FOR MORE ON E-VERIFY:
"For now, it appears ... E-Verify will
be mandatory for all employers in
the foreseeable future."
Law & Practice
Not only is mandatory E-Verify a part of S. 744, but
it is also the subject of numerous other bills recently
introduced in Congress. For example, H.R. 478, introduced in February, makes E-Verify permanent and
mandatory, and requires every person who hires one
or more employees to use E-Verify. S. 202, introduced
in January, expands the use of E-Verify and, among
other things, requires employers to check the status of
current employees within three years and allows employers to run a candidate through E-Verify as part of
the application process. Currently, employers (except
certain federal contractors) are prevented from using
E-Verify for their current workforce and may not use
E-Verify until after they have offered, and the candidate has accepted, a job.
In addition to the introduced bills mandating E-Verify, the program already has funding. In March, Congress
granted U.S. Citizenship and Immigration Services an
additional $111 million to fund the E-Verify program,
which indicates the importance Congress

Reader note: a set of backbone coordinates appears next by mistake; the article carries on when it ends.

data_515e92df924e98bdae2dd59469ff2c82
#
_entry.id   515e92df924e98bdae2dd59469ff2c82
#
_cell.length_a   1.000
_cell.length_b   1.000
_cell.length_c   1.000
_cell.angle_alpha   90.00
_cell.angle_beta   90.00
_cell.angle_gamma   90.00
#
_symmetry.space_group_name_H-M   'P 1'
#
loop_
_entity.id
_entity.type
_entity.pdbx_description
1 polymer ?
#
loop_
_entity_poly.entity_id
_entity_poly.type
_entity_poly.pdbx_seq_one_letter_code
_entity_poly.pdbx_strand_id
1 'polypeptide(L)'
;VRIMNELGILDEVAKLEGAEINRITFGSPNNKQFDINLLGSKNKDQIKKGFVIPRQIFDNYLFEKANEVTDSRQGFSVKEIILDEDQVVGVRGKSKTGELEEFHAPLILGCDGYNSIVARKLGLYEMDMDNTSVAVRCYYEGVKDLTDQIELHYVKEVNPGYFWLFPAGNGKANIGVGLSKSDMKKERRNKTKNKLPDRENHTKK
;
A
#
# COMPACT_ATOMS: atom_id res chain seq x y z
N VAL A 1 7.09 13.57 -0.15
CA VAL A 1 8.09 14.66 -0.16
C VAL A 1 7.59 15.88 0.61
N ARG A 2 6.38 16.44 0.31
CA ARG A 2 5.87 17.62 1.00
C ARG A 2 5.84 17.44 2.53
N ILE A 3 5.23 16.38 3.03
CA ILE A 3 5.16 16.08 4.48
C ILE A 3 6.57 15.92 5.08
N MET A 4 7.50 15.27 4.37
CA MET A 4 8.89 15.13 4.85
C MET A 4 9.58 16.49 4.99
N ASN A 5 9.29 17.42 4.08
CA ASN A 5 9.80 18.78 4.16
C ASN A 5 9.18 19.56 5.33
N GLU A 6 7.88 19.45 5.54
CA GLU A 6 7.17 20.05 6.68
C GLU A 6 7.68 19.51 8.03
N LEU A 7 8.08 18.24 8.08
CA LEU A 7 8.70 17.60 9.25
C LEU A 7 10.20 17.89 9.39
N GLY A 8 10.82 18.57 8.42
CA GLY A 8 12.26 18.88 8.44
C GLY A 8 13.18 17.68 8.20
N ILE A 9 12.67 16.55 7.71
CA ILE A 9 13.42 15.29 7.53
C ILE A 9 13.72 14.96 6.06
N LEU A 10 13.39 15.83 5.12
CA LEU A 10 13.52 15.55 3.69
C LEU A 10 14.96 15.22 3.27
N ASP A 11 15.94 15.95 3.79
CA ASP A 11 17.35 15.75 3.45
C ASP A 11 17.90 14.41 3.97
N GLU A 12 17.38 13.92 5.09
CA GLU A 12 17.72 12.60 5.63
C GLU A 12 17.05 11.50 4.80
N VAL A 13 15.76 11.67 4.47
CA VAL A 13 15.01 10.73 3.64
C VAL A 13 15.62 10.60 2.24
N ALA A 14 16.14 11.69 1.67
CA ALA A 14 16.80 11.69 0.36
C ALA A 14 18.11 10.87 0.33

places on it and signals that E-Verify is
here to stay regardless of whether
and when comprehensive immigration reform occurs.
As of February 2013, more
than 430,000 employers
were enrolled in E-Verify.
If you are already using
E-Verify as part of your
Elephant in the Room: E-Verify (Seminar)
Preparing Clients for I-9 Audits
Mandatory Compliance Issues
Employers Are Ignoring
program, consider yourself ahead of the curve. If you
are not yet using E-Verify, it is only a matter of time.
Christine D. Mehfoud is a lawyer with McGuireWoods
LLP, and maintains a blog on immigration enforcement
via Subject to Inquiry.
The author's views
do not necessarily represent the
views of AILA nor
do they constitute
legal advice or representation.
M AY/ J UNE 2013